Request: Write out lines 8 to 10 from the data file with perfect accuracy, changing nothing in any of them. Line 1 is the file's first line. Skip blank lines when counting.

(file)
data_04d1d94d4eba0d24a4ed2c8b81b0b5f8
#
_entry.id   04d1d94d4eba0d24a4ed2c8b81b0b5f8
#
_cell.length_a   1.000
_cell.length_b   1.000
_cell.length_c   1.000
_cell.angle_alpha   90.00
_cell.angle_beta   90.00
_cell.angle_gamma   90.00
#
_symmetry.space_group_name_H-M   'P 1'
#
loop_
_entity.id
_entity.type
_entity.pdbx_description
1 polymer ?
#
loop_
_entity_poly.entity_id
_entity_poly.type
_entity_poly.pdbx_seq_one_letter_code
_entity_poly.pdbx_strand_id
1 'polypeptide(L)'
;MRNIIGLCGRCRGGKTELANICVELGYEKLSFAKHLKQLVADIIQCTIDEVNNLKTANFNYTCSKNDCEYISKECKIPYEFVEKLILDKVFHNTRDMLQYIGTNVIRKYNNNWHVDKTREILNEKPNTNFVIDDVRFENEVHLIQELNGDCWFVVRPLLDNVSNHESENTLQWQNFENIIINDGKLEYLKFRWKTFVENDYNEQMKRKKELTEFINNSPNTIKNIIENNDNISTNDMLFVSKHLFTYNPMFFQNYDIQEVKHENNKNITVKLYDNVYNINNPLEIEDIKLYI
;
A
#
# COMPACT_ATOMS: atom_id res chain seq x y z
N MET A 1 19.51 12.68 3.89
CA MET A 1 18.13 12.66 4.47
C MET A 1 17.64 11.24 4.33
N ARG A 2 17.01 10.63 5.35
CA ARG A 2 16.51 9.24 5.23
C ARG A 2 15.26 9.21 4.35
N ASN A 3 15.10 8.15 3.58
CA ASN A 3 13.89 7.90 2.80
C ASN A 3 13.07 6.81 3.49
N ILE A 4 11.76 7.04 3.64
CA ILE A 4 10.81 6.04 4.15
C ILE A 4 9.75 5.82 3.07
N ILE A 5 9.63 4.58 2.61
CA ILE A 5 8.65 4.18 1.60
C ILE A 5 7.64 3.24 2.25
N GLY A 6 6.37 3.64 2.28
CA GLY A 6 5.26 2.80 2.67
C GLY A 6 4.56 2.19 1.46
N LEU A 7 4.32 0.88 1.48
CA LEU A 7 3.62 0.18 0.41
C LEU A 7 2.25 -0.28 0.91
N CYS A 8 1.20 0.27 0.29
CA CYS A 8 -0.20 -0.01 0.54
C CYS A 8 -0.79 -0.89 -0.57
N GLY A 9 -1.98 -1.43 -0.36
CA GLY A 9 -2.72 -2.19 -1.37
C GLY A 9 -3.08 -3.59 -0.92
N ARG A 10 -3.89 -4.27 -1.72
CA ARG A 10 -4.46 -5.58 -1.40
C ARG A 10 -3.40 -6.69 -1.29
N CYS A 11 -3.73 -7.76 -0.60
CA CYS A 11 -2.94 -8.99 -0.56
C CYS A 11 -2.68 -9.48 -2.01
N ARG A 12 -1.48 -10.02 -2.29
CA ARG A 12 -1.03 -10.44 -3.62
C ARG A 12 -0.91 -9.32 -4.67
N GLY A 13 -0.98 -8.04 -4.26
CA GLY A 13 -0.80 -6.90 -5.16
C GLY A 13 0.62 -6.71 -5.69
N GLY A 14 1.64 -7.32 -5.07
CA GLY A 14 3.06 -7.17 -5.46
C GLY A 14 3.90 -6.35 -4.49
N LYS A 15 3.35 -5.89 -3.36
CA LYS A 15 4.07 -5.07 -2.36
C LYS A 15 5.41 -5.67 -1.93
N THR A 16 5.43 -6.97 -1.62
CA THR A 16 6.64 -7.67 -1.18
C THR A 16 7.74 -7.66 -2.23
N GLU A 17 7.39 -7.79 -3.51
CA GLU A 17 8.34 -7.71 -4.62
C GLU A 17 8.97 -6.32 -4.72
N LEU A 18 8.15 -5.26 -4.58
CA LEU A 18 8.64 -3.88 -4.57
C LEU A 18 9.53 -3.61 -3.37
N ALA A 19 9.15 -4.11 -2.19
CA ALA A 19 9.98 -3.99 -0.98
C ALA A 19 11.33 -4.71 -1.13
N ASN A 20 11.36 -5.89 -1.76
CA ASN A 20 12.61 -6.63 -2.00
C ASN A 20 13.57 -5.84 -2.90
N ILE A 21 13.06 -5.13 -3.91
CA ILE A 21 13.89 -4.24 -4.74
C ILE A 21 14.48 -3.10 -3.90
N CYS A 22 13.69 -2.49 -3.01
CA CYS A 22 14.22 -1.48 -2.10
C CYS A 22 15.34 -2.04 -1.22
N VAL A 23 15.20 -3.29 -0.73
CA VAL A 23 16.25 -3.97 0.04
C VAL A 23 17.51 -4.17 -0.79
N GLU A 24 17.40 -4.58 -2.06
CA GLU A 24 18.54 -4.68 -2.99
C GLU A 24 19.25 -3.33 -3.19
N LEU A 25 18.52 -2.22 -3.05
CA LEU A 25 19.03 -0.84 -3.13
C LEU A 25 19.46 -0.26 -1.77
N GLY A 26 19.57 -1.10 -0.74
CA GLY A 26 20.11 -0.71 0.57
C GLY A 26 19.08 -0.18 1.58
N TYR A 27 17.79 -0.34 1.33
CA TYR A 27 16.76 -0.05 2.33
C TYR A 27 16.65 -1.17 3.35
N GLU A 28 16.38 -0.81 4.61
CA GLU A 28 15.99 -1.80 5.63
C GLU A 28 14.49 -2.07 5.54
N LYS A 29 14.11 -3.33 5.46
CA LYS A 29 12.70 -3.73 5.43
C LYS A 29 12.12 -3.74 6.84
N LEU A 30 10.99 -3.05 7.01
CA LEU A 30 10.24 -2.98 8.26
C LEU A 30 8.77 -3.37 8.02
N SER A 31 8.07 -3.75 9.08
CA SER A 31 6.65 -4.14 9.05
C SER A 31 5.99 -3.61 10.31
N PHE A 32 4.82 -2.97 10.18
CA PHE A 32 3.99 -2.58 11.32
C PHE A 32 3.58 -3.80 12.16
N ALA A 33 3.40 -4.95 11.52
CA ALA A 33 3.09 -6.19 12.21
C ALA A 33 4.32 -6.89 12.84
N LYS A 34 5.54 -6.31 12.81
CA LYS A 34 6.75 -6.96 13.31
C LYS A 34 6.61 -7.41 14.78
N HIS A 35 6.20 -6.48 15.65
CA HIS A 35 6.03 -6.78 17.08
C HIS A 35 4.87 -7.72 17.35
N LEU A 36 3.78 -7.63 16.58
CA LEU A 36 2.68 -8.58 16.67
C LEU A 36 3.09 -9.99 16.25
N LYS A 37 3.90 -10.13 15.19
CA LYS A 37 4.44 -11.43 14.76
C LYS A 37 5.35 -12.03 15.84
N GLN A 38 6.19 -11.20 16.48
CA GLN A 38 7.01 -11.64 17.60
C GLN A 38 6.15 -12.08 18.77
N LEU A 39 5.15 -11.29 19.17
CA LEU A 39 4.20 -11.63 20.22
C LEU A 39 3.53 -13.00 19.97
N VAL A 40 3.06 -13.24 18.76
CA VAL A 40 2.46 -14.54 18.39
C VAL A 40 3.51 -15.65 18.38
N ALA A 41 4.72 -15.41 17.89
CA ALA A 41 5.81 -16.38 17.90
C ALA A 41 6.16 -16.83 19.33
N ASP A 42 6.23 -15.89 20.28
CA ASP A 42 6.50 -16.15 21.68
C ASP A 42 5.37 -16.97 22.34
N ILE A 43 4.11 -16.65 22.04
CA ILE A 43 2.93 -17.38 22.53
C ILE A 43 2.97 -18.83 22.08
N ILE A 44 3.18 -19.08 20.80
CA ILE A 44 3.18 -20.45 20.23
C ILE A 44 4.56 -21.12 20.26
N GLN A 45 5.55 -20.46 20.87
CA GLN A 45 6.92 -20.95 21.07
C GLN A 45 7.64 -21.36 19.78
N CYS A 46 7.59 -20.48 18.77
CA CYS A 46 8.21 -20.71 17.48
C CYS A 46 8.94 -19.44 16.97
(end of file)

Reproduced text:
_cell.angle_alpha   90.00
_cell.angle_beta   90.00
_cell.angle_gamma   90.00